Wednesday, 4 April 2012

Alan Wake on PC Review

I recently played through Alan Wake. Going into it, I didn't know what to expect. I have heard some good things in general about it as it was out on consoles for a while before its fairly recent PC release. However, I wasn't keen enough to look into just what this game is all about as it didn't really affect me at the time. I can now say that this game flew WAY under the radar. This is a game that should be a highlight of your recent gaming endeavors.

Alan Wake is awesome. What is so good about it? Well, the game itself is kind of a halfway between Dead Space and Amnesia: The Dark Descent, two games I have very much enjoyed and for very different reasons. Alan Wake is more action than Amnesia - afterall, you do get weapons and can kill the baddies. On the other hand, it's nowhere near Dead Space with your futuristic arsenal of ass-kicking. Until the later game, your main weapon is a simple pistol that pretty much takes a full clip to kill the "medium" baddies. The Shotgun and Rifle round out your gun choices, with a few other tricks like flash-bangs, flares, and a flare gun... not to mention your trusty flashlight!

 Alan Wake is based around the concept of darkness. There is a darkness in the lake; it is evil, and it wants out. Almost all the enemies are corrupted, dark versions of real people you meet in the game, which gives those encounters an extra chilling effect. The story starts with the protagonist, Alan Wake, going to some little town out in the mountainous woods with his wife. Alan, or Al as he's often referred to, is a writer suffering from writer's block, so his wife thought going out to this relaxing little town could be of help. You wind up at this cabin on a small island on the lake, where things quickly take a turn for the worse. And by "for the worse," I mean things go batshit insane.

 If you played Bastion, you probably enjoyed the narration. In Alan Wake, Al is the narrator. Quite often he will describe his thoughts as you come across various things as an internal monologue. Generally this works very well and helps enhance the story. On top of this, you collect manuscript pages of, well, a story of what's happening. You can access these in your menu and Al will read out the pages. I don't want to put any spoilers in this review, but these pages are central to the game. The point is, the game manages to keep you interested with this narration as it gives you something to focus on when maybe not a lot is actually happening in the game. It definitely adds a lot to the character of Al, making him much more believable and it helps create a bit of a bond with him.

The game is split into day time and night time. The day time is when you meet the sheriff, the doctor, the waitress... and the night is when you fight. Again, without trying to spoil anything, the short of the story is that you are trying to get Al's wife back. You're led by the nose a little bit, for a little while, but then about halfway through the game steps it up a bit and Al seems to be more driven to end his nightmarish adventures and things get very intense.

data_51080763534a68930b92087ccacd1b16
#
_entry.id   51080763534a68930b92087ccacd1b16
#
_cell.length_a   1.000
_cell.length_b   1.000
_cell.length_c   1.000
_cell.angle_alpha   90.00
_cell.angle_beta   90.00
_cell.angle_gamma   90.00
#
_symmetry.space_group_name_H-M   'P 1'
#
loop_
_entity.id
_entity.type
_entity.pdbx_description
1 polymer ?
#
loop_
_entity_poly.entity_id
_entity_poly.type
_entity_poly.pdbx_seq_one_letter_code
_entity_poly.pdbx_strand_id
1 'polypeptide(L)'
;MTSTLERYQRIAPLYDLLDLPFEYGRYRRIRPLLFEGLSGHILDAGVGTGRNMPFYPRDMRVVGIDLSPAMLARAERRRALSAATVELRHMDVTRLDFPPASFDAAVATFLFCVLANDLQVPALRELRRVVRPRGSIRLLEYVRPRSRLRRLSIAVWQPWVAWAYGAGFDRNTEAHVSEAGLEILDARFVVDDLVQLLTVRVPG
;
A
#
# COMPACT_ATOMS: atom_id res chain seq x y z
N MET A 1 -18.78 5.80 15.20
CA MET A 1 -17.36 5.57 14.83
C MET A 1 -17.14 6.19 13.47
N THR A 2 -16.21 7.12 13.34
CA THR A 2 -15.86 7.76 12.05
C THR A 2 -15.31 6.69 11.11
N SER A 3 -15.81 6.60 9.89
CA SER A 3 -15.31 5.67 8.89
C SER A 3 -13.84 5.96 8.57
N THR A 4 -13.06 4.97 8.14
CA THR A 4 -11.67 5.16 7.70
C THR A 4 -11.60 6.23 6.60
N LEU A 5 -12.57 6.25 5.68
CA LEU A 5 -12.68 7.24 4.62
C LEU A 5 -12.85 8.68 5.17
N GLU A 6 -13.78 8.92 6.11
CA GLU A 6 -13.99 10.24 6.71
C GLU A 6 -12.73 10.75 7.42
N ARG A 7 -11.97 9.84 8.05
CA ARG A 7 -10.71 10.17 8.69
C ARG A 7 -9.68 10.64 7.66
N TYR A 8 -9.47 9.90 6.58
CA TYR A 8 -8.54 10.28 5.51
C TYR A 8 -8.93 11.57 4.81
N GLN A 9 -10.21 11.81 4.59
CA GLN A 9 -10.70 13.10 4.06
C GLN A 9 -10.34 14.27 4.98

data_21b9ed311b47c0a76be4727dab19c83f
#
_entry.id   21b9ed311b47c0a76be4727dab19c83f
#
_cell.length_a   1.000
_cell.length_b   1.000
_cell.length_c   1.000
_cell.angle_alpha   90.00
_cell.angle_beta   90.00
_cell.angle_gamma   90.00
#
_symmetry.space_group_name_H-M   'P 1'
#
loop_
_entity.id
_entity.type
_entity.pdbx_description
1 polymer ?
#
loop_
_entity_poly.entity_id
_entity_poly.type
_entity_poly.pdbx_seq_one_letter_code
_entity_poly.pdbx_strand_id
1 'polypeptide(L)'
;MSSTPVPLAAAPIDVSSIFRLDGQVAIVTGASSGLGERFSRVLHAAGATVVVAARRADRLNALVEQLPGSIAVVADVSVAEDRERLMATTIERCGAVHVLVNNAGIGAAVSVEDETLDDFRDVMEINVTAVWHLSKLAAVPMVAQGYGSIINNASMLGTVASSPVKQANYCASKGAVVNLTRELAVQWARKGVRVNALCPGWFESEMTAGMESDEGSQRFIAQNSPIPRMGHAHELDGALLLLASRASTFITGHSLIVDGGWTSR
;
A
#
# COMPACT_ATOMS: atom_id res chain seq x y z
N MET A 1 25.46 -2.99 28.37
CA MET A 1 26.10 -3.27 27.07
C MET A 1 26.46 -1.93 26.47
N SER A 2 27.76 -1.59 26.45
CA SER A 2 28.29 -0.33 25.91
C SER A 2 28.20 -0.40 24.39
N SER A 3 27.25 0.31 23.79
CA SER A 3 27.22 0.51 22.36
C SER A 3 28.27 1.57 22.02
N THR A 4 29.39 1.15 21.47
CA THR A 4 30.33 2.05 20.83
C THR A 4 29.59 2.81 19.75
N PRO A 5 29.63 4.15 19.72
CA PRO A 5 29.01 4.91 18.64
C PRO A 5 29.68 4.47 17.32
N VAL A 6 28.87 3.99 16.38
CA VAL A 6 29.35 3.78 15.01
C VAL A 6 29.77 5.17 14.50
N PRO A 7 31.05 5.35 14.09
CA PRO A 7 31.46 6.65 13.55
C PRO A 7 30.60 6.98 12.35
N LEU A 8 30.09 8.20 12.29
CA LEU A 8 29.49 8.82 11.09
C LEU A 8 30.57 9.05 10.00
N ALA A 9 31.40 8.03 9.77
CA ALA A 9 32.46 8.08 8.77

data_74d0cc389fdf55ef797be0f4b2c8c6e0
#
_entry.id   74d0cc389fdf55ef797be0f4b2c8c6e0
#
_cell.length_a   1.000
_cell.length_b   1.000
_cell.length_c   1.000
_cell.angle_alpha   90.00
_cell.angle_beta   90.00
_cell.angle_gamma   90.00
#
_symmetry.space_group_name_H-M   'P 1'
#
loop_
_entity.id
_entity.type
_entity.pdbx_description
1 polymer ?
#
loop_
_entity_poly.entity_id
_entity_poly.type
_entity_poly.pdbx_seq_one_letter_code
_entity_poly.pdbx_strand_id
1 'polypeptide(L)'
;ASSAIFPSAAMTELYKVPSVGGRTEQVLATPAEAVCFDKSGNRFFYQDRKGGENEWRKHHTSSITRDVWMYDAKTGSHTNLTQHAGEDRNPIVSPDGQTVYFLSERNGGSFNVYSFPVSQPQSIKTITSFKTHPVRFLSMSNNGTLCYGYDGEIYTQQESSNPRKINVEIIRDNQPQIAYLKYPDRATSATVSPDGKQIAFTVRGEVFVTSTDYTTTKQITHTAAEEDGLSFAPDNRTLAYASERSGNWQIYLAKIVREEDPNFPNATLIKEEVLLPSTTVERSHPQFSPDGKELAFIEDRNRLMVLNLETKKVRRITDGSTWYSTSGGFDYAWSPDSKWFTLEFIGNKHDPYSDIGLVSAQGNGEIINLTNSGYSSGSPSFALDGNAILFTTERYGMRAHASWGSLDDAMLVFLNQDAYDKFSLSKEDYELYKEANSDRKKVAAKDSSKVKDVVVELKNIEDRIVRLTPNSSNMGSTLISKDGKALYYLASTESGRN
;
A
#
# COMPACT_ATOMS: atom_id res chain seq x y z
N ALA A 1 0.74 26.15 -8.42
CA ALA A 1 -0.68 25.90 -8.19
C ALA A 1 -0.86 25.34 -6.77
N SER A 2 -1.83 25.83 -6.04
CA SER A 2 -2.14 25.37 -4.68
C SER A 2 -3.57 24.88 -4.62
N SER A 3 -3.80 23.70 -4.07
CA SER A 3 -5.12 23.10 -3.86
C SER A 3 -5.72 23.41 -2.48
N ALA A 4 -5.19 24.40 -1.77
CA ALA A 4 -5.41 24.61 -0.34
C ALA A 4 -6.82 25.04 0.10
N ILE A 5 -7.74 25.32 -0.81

During the nights, you generally explore an area. The game is not open world, but the levels are large enough and so well designed that it does feel fairly open. I never really felt like I was "on rails" or anything, and often you can go off the beaten path to find manuscripts or additional items. At all times during the night, Al has his flashlight turned on. It acts as a cross-hair during combat, as Al always aims right down the beam. The enemies are shrouded in darkness, so you have to use your flashlight to burn off the darkness and make the enemies vulnerable to weapon fire. The flashlight can run 100% of the time normally, but you can hit a button to "focus" the beam and burn the darkness faster - however, this also consumes battery power. If you stop focusing, the batteries will recharge, but you also find many batteries and can just swap them in on the fly as needed.

 The game, sadly, doesn't have many puzzles. Off the top of my head I can only think of 1. I think that is a bit of a shame, but fortunately the tense atmosphere and often chaotic combat keeps things interesting. It's also a heavily story driven game, which is something I definitely appreciate. In fact, I have to say, the way the game ended was rather impressive. Not exactly a happy ending, but appropriate. Bittersweet would describe it best.

 There's a few levels of the game that are just outrageously fun, there's levels that are very creepy, there's a little mix up with the action gameplay here and there. Probably the worst executed aspect to the game is the driving controls... the cars handle horridly, but I don't mind. It's a pretty minor aspect of a couple levels that just switch things up.

I'm not big on number scores, so all I can say is that if you like "horror", "thriller", and "action" games then this is a must play. If you don't believe me, here's a video I shot of one level up until I was murdered. Very minor spoilers, if any (but proceed with caution).

This video is somewhat spoiler-ish. It's basically a full level near the end of the game, though it's not going to spoil the interesting story bits: